Gambling on Obama

Something is wrong with the universe when David Brooks is making more sense than Paul Krugman. After seeing a number of specious attacks on Barack Obama coming from Krugman it was good to see at least one op-ed writer at The New York Times making sense.

David Brooks tends to make far more sense when he approaches politics from an independent viewpoint and drops the need to take pot shots at Democrats which he far too frequently lapses into. Obama passes one conservative test–no flip flops:

Like most of the rival campaigns, I’ve been poring over press clippings from Obama’s past, looking for inconsistencies and flip-flops. There are virtually none. The unity speech he gives on the stump today is essentially the same speech that he gave at the Democratic convention in 2004, and it’s the same sort of speech he gave to Illinois legislators and Harvard Law students in the decades before that. He has a core, and was able to maintain his equipoise, for example, even as his campaign stagnated through the summer and fall.

In recent campaigns it seems that the highest crime to a conservative is to change one’s position (although they do ignore many examples of this among their own). I wonder if this is partially due to the manner in which many conservative views are accepted based more on faith than evidence. For example, many conservatives believe in creationism, the possibility of a military victory in Iraq, and deny the scientific consensus on global warming based on how these issues fit into their philosophy as opposed to what the evidence shows. Liberals who change their positions based upon changing evidence seem like flip-floppers in their world view.

Brooks proceeds with more reason to support Obama, which presents a welcome alternative to the recent attacks from Krugman and many liberal bloggers who express more concern with fighting Republicans than the actual outcome:

Moreover, he has a worldview that precedes political positions. Some Americans (Republican or Democrat) believe that the country’s future can only be shaped through a remorseless civil war between the children of light and the children of darkness. Though Tom DeLay couldn’t deliver much for Republicans and Nancy Pelosi, so far, hasn’t been able to deliver much for Democrats, these warriors believe that what’s needed is more partisanship, more toughness and eventual conquest for their side.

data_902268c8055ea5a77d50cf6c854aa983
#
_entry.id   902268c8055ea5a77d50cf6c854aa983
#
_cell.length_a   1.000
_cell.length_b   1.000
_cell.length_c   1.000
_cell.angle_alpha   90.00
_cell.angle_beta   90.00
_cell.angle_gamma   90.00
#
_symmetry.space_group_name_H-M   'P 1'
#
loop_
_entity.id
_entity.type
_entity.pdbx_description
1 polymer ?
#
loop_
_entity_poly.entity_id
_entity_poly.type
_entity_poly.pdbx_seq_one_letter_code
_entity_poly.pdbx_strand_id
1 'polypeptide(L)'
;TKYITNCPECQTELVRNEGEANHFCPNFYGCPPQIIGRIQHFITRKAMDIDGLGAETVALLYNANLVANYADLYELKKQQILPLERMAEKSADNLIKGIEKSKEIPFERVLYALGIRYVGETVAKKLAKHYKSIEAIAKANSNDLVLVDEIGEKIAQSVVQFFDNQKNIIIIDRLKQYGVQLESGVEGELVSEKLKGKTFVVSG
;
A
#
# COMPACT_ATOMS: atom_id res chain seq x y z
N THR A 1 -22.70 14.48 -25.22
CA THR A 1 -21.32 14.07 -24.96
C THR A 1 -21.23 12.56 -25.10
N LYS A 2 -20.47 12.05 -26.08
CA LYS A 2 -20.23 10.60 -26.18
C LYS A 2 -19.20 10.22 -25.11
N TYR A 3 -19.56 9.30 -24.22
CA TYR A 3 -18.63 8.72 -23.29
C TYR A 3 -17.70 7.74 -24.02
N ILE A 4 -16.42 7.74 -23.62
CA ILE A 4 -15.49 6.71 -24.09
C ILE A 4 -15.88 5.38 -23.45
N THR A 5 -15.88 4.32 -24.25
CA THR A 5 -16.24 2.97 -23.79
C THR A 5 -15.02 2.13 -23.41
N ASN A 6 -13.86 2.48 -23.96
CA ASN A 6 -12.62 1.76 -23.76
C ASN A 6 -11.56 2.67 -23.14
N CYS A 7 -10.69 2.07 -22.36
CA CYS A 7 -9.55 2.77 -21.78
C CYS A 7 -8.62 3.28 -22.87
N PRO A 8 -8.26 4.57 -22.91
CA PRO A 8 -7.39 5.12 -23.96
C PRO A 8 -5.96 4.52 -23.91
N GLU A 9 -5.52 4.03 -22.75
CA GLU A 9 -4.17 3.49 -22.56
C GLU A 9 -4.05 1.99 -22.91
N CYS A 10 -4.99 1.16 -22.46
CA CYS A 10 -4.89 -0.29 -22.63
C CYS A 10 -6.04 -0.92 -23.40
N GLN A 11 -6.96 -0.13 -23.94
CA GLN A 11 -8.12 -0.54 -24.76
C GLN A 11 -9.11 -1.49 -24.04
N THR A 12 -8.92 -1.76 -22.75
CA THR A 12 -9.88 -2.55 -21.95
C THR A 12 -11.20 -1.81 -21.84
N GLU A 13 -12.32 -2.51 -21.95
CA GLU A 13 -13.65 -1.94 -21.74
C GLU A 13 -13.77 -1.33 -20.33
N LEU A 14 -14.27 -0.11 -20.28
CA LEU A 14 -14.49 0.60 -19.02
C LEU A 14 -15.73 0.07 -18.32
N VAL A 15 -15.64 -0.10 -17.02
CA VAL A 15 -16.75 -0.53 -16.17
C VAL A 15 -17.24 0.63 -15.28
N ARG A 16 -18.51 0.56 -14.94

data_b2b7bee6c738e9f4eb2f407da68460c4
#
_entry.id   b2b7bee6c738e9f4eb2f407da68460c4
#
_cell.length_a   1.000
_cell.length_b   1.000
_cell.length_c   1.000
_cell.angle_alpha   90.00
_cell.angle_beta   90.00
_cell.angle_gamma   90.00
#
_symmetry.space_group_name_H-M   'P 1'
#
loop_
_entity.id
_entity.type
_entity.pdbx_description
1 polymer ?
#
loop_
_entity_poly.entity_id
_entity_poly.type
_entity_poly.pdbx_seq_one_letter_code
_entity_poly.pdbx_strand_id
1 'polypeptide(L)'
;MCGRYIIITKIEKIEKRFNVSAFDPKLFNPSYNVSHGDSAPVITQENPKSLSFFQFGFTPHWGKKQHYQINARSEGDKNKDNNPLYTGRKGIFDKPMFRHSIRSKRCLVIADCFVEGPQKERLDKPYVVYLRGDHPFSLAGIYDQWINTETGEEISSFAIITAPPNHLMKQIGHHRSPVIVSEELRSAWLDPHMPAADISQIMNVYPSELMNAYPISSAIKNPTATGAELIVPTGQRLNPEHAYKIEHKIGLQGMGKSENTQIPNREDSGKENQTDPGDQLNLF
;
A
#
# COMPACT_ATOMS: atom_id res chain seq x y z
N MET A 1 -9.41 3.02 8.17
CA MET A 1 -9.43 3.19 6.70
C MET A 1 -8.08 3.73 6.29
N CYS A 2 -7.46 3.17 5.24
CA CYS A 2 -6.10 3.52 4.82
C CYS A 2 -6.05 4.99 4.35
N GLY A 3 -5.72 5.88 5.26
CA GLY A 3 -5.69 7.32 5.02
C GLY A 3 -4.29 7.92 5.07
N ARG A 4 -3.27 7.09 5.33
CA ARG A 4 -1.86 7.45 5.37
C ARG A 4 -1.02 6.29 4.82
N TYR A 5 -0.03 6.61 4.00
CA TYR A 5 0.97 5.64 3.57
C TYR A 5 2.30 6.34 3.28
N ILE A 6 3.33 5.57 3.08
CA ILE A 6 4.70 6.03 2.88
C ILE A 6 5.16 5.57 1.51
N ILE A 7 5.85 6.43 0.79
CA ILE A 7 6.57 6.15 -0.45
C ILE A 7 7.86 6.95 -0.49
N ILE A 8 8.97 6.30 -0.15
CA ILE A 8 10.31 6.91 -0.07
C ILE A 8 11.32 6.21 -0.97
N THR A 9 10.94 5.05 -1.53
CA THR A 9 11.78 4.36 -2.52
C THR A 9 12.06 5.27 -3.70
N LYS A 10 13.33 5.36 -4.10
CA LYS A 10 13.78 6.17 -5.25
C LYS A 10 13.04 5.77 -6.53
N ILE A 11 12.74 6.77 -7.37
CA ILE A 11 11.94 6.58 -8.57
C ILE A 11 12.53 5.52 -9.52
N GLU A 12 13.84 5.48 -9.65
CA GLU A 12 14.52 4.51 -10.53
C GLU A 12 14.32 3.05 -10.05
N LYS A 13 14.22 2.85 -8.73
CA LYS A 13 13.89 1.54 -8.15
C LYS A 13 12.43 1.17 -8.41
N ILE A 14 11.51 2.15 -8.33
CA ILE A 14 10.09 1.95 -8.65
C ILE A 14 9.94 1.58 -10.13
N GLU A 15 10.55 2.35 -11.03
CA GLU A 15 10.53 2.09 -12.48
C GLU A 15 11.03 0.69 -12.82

But Obama does not ratchet up hostilities; he restrains them. He does not lash out at perceived enemies, but is aloof from them. In the course of this struggle to discover who he is, Obama clearly learned from the strain of pessimistic optimism that stretches back from Martin Luther King Jr. to Abraham Lincoln. This is a worldview that detests anger as a motivating force, that distrusts easy dichotomies between the parties of good and evil, believing instead that the crucial dichotomy runs between the good and bad within each individual.

Brooks even agrees with Bill Clinton on one point:

What Bill Clinton said on “The Charlie Rose Show” is right: picking Obama is a roll of the dice. Sometimes he seems more concerned with process than results. But for Democrats, there’s a roll of the dice either way. The presidency is a bacterium. It finds the open wounds in the people who hold it. It infects them, and the resulting scandals infect the presidency and the country. The person with the fewest wounds usually does best in the White House, and is best for the country.

Picking Obama is a roll of the dice as we can’t be sure what he will do on a number of issues once in office, but that is true of all the candidates. At least Obama’s instincts were far better than those of Clinton and Edwards who backed the war and the Patriot Act. Obama’s instincts on health care are also far better as he tries to avoid mandates while Clinton and Edwards see government regulation and control as the solution to most problems.

It is this understanding of the views of others, including the skepticism of government prevalent today, that allows Obama to seek solutions to problems which might be objectionable to the least number. This approach has a far greater chance of success than engaging in a never ending battle with Clinton or worse, turning everyone you disagree with into an enemy who cannot be compromised with as John Edwards does. Picking Obama is a roll of the dice, but if limited to the current front runners that is our least risky gamble.


  1. 1
    Ryan says:

    Did you mean “…believe in creationism,… “?

  2. 2
    Ron Chusid says:

    Yes. I changed that sentence around a few times trying to get it to be all matters of belief or disbelief (as opposed to believing in creationism and not accepting the scientific consensus on global warming) but it never sounded right. When I settled on what was intended (not corrected) I missed changing it back from not believing in either evolution or global warming.

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